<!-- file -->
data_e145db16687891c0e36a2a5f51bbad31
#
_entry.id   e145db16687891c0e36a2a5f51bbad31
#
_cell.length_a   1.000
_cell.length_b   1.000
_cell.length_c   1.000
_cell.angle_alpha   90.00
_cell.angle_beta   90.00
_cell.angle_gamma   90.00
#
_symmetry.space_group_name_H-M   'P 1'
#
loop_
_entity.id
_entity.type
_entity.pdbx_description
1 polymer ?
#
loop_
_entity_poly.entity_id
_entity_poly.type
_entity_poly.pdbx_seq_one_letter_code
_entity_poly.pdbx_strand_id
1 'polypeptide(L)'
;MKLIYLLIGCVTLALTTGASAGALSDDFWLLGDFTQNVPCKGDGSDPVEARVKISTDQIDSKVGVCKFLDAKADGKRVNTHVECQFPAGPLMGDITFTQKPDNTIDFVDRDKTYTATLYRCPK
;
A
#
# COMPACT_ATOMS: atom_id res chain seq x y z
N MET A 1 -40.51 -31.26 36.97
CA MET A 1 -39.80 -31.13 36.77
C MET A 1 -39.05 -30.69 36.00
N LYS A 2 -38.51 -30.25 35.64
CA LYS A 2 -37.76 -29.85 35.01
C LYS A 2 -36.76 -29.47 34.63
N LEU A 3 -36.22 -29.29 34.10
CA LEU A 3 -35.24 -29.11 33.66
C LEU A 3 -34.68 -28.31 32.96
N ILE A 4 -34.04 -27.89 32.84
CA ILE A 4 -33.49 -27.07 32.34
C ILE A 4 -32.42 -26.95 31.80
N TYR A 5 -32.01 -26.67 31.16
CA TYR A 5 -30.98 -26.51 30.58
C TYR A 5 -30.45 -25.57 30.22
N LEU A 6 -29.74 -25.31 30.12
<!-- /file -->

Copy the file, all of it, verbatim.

data_e145db16687891c0e36a2a5f51bbad31
#
_entry.id   e145db16687891c0e36a2a5f51bbad31
#
_cell.length_a   1.000
_cell.length_b   1.000
_cell.length_c   1.000
_cell.angle_alpha   90.00
_cell.angle_beta   90.00
_cell.angle_gamma   90.00
#
_symmetry.space_group_name_H-M   'P 1'
#
loop_
_entity.id
_entity.type
_entity.pdbx_description
1 polymer ?
#
loop_
_entity_poly.entity_id
_entity_poly.type
_entity_poly.pdbx_seq_one_letter_code
_entity_poly.pdbx_strand_id
1 'polypeptide(L)'
;MKLIYLLIGCVTLALTTGASAGALSDDFWLLGDFTQNVPCKGDGSDPVEARVKISTDQIDSKVGVCKFLDAKADGKRVNTHVECQFPAGPLMGDITFTQKPDNTIDFVDRDKTYTATLYRCPK
;
A
#
# COMPACT_ATOMS: atom_id res chain seq x y z
N MET A 1 -40.51 -31.26 36.97
CA MET A 1 -39.80 -31.13 36.77
C MET A 1 -39.05 -30.69 36.00
N LYS A 2 -38.51 -30.25 35.64
CA LYS A 2 -37.76 -29.85 35.01
C LYS A 2 -36.76 -29.47 34.63
N LEU A 3 -36.22 -29.29 34.10
CA LEU A 3 -35.24 -29.11 33.66
C LEU A 3 -34.68 -28.31 32.96
N ILE A 4 -34.04 -27.89 32.84
CA ILE A 4 -33.49 -27.07 32.34
C ILE A 4 -32.42 -26.95 31.80
N TYR A 5 -32.01 -26.67 31.16
CA TYR A 5 -30.98 -26.51 30.58
C TYR A 5 -30.45 -25.57 30.22
N LEU A 6 -29.74 -25.31 30.12